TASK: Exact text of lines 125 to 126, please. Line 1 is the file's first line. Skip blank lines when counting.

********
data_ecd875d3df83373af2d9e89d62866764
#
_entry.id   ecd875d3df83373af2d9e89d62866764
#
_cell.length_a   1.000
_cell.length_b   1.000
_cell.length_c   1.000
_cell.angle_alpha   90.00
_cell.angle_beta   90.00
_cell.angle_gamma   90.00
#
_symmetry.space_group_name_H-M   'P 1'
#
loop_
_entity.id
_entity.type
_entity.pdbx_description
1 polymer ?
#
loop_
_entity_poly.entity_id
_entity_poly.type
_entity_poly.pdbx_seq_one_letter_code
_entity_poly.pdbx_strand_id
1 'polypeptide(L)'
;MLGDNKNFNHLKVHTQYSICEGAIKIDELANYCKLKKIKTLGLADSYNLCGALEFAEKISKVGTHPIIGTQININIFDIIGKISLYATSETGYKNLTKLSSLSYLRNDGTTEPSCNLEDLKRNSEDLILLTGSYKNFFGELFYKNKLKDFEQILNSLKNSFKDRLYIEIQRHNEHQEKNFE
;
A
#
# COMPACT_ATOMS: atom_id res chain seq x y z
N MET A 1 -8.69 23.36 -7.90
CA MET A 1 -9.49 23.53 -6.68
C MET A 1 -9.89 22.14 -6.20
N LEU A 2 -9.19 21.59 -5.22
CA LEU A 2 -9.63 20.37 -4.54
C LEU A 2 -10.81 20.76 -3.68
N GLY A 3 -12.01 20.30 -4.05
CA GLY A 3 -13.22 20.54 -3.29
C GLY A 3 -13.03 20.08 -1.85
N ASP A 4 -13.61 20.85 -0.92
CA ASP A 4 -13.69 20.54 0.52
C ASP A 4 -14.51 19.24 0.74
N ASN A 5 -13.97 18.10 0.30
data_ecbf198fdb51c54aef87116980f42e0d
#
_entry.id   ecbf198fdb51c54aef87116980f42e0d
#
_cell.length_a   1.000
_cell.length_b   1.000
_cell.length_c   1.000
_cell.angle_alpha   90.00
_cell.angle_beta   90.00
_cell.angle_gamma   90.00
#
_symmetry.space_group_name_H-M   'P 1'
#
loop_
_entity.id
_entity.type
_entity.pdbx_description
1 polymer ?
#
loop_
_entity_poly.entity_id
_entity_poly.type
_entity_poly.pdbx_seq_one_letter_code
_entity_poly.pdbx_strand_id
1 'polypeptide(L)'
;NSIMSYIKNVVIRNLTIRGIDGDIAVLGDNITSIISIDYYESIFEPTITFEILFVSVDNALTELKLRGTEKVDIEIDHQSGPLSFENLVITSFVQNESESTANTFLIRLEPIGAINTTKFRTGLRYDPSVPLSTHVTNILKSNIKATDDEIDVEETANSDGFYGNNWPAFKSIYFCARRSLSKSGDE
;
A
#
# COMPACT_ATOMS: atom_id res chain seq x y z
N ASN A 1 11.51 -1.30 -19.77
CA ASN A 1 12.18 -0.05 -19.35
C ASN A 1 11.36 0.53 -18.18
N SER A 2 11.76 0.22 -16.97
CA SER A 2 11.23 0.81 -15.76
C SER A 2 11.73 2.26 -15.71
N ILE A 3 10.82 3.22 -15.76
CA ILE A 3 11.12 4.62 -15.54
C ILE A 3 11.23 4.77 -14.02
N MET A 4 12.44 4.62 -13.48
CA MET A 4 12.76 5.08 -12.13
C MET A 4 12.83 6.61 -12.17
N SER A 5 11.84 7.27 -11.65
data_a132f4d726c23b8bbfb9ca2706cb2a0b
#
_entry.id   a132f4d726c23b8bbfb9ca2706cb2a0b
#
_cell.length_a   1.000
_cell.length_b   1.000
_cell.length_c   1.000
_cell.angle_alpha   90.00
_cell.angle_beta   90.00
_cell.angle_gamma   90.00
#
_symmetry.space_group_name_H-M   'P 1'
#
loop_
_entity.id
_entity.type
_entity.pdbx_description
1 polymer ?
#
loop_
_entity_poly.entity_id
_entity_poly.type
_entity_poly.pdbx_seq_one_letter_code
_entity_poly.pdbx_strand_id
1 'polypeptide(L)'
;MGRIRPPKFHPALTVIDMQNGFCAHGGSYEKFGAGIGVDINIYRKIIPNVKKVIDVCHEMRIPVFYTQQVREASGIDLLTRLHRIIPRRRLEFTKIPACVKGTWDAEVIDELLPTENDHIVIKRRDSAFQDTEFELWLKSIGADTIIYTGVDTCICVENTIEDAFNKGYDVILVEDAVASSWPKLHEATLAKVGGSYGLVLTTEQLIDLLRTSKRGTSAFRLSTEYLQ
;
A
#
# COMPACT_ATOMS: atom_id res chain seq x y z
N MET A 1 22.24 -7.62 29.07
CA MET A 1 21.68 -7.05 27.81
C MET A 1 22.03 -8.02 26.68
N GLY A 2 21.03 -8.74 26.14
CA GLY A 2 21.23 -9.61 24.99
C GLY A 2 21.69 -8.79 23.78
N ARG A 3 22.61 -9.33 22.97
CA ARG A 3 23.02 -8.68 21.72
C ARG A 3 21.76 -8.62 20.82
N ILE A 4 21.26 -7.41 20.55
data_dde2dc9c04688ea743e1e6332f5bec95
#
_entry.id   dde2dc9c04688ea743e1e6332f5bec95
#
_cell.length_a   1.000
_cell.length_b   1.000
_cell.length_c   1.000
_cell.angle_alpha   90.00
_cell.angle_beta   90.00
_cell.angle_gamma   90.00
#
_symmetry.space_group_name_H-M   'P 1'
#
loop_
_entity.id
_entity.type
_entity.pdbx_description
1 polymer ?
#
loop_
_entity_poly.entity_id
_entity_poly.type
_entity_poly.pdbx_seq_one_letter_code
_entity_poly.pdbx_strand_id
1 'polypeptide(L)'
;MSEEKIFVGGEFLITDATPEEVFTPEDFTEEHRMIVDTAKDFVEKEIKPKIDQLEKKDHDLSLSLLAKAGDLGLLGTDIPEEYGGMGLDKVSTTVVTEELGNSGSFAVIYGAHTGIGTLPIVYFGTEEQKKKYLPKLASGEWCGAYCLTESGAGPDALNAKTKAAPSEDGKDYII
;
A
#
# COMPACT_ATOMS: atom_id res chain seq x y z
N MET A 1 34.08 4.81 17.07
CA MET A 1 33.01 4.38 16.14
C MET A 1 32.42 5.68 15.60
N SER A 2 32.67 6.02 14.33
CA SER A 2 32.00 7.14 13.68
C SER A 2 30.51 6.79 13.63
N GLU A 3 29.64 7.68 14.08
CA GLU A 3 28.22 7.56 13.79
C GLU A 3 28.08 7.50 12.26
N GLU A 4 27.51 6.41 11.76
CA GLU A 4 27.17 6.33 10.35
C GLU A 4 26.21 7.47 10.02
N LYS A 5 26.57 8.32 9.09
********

C ARG A 3 21.76 -8.62 20.82
N ILE A 4 21.26 -7.41 20.55